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The U of T Engineering student team and their self-driving car, Zeus, beat out seven other universities to defend their first-place title

The aUToronto team has done it again.

Competing against seven other universities at Year 2 of the AutoDrive Challenge, the team — composed of U of T Engineering and Computer Science students — came out on top for a second year in a row with their self-driving car, Zeus.

The three-year international competition challenges universities from across North America to turn an electric Chevy Bolt self-driving by 2020. Year 2 took place in Ann Arbor, Mich., from May 29 to June 4. Competitors included Kettering University, Michigan State University, Michigan Tech University, North Carolina A & T State University, Texas A & M University, University of Waterloo and Virginia Tech.

“I am extremely proud of our team,” said faculty advisor Tim Barfoot (UTIAS). “It was fantastic to see all their hard work pay off. The car performed pretty much exactly as planned.  The team really came together and did a brilliant job of supporting each other.”

aUToronto is composed of U of T Engineering and Computer Science undergraduate and graduate students. (Photo courtesy of aUToronto)
aUToronto is composed of U of T Engineering and Computer Science undergraduate and graduate students. (Photo courtesy of aUToronto)

This year’s competition focused on urban environment driving scenarios. The teams had to complete four driving challenges that demonstrated the vehicles’ autonomous capabilities by obeying traffic signs, traffic lights at intersections, as well as navigating pedestrian crosswalks.

The final challenge took place at MCity, a simulated town built at the University of Michigan for self-driving vehicle testing.

“We performed perfectly on the traffic sign challenge, with a flawless parking job at the end,” says team lead Keenan Burnett (EngSci 1T6+PEY, UTIAS MASc candidate). “During the MCity challenge, we made it the farthest out of all the teams.”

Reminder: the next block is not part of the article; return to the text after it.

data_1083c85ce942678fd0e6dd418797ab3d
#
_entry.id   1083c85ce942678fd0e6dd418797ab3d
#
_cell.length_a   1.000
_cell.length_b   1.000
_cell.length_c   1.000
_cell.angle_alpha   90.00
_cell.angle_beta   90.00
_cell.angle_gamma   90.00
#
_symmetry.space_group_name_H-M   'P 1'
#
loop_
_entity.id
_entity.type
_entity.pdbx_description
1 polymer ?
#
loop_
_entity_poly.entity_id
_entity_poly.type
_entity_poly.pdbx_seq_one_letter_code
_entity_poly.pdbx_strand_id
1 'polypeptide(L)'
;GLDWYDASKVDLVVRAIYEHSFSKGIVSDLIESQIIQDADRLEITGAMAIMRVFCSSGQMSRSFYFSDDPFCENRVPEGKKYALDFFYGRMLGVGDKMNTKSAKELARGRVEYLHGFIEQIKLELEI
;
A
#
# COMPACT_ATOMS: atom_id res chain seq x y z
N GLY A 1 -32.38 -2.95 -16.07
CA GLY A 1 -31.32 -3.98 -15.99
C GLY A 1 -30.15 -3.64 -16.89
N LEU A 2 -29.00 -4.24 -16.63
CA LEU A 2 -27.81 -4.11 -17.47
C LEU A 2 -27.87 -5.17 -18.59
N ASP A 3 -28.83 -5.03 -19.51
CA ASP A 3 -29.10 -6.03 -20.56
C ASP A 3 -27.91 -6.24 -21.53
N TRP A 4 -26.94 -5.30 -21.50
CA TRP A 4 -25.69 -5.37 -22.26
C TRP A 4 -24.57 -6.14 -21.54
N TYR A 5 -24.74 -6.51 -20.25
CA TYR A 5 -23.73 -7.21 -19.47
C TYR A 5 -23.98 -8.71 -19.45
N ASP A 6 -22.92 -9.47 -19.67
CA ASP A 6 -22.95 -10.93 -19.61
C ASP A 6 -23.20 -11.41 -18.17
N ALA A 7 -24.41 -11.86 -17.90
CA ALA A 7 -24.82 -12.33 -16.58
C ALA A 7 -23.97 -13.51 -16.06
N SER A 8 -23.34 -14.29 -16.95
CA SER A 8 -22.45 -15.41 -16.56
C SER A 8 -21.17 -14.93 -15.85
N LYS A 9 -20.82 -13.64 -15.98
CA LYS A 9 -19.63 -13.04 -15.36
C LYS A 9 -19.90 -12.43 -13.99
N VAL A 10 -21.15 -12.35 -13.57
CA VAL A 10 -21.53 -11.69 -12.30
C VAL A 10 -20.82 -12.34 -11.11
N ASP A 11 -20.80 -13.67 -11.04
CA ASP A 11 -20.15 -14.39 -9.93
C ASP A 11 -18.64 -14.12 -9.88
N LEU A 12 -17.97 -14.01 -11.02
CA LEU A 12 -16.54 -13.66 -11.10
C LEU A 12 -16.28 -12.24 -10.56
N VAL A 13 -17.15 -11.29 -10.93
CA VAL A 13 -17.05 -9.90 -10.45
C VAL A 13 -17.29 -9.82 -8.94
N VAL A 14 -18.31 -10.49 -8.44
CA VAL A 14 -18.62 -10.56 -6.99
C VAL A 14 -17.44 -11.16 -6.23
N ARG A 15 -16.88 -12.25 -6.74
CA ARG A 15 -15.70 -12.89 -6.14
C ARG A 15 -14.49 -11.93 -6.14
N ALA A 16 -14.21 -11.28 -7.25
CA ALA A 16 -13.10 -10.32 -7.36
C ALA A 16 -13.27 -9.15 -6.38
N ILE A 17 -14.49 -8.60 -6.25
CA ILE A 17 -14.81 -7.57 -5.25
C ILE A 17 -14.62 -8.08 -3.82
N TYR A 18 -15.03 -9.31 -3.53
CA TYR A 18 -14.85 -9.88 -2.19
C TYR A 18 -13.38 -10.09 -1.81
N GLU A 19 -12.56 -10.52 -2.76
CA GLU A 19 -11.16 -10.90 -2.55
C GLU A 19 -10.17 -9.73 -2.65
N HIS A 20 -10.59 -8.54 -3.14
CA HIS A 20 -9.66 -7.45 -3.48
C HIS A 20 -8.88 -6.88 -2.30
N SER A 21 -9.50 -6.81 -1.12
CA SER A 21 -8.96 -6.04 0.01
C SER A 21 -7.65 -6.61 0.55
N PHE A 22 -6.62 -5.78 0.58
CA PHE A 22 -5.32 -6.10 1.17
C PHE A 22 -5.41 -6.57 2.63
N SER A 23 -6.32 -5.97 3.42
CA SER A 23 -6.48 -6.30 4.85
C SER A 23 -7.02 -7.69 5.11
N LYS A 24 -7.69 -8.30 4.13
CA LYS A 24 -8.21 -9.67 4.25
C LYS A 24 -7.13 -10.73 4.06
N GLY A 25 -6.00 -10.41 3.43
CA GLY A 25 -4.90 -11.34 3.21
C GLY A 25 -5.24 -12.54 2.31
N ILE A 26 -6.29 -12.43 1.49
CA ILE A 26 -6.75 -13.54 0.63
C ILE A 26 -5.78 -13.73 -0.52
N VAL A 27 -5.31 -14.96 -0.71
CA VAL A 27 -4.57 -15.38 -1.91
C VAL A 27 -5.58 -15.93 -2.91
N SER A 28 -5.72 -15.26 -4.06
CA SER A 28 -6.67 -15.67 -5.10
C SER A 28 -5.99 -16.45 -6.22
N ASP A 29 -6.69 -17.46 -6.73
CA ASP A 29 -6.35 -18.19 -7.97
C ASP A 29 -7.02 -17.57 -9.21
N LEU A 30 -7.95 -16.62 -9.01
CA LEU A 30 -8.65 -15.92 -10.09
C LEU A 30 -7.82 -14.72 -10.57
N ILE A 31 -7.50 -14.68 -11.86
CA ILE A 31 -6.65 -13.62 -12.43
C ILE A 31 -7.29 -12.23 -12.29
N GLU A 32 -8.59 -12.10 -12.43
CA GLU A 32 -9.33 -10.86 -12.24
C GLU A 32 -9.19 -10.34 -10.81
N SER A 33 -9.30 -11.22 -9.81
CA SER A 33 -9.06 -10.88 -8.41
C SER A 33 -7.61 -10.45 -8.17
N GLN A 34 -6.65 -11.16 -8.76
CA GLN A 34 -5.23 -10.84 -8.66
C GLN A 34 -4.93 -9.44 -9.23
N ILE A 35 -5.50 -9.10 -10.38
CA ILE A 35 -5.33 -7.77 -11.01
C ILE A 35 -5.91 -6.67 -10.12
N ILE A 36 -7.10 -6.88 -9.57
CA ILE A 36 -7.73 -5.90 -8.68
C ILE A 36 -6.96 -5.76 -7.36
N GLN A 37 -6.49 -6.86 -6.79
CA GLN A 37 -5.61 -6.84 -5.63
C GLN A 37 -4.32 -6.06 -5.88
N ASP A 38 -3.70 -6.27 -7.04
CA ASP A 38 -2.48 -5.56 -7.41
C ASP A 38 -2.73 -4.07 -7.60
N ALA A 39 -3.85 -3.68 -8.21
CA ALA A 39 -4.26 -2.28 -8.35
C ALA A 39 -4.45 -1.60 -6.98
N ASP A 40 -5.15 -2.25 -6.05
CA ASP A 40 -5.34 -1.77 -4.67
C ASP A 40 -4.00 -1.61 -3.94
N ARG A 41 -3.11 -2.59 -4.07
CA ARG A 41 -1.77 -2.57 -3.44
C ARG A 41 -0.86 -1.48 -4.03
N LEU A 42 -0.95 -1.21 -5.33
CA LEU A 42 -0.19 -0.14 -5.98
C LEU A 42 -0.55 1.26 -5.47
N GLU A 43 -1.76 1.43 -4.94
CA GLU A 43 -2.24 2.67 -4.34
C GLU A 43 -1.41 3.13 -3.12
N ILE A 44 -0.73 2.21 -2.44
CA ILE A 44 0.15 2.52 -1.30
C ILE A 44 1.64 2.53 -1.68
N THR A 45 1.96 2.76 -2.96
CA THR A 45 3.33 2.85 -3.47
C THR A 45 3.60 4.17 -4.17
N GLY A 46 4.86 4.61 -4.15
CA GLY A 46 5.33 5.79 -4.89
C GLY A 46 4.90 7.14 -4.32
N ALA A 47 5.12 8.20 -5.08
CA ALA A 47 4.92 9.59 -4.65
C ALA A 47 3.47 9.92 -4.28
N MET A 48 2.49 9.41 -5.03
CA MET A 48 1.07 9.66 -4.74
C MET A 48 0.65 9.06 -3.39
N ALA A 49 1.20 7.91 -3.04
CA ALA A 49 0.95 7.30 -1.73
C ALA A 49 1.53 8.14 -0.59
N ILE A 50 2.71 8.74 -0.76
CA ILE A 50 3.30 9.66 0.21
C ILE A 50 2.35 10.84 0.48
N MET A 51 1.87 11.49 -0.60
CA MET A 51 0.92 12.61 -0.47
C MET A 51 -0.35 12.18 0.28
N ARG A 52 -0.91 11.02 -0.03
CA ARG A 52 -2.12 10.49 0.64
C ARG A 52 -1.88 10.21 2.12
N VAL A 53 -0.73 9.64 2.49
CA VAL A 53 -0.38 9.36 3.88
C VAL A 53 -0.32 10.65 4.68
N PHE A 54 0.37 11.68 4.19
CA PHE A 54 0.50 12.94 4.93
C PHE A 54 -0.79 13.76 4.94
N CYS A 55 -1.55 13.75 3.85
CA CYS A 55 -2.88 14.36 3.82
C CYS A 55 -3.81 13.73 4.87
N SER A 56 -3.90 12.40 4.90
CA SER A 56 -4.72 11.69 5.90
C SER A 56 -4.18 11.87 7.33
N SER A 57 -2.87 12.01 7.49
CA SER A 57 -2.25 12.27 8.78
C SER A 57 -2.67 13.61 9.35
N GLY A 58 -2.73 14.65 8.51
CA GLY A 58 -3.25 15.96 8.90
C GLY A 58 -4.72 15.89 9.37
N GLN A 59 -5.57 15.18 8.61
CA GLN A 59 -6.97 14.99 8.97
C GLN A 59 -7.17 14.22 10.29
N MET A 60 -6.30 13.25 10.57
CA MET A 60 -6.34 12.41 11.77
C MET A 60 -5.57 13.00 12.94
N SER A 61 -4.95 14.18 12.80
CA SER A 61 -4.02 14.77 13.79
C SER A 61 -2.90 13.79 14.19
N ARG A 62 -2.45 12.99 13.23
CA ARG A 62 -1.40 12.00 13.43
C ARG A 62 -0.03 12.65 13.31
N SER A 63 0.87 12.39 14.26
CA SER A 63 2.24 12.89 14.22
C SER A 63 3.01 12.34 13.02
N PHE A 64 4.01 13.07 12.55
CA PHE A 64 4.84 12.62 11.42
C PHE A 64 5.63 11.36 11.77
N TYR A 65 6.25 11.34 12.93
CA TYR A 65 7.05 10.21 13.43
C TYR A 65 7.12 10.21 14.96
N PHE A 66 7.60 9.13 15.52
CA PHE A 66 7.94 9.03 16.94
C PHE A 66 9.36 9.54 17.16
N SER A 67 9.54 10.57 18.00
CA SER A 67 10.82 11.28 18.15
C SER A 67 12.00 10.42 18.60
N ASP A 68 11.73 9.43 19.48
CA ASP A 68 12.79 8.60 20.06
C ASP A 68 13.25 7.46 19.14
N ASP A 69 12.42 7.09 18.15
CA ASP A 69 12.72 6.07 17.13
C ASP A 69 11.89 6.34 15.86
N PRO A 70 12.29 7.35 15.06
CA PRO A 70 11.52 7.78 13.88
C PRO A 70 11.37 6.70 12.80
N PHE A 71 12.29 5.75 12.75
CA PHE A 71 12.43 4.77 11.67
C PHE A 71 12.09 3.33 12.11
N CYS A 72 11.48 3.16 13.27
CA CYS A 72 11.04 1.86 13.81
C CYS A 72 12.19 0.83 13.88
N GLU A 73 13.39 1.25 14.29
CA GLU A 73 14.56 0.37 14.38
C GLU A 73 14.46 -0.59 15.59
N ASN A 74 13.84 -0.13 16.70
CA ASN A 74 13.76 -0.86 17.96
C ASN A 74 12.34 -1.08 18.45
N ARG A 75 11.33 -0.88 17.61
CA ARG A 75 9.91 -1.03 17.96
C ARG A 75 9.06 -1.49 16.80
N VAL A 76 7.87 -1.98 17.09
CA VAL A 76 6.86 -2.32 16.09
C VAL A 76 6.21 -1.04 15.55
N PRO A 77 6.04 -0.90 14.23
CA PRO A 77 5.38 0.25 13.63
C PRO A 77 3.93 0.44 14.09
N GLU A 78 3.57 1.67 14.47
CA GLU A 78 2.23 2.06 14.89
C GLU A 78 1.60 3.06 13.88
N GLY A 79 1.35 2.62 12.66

Burnett says the key to their win was their many enhancements to Zeus over the past year. These included the use of LIDAR (light detection and ranging) localization to precisely determine the car’s positioning, and employing Deep Neural Networks (DNN) to correctly detect pedestrians and traffic lights — to do this, they collected a dataset of more than 70,000 images.

aUToronto earned its win by placing first or second in each of the judging categories, including:

  • Concept Design: 2nd place
  • Concept Design Presentation: 1st place
  • Social Responsibility Report: 1st place
  • Social Responsibility Presentation: 1st place
  • Mapping Challenge: Tied for 1st place
  • Traffic Control Sign Challenge: 1st place
  • Pedestrian Challenge: 1st place
  • Intersection Challenge: 1st place
  • MCity Challenge: 1st place

“We are very proud of the work we’ve done so far and have our eyes on the future,” says Burnett. In preparation for the final competition next year, the team will begin improving Zeus’ object-detection capabilities, and focus on developing a fully reliable and safe operating system.

“I think we have a good shot at Year 3,” adds Burnett. “We hope to test Zeus on public roads sometime in the next year.”

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Fahad Pinto
Communications & Media Relations Strategist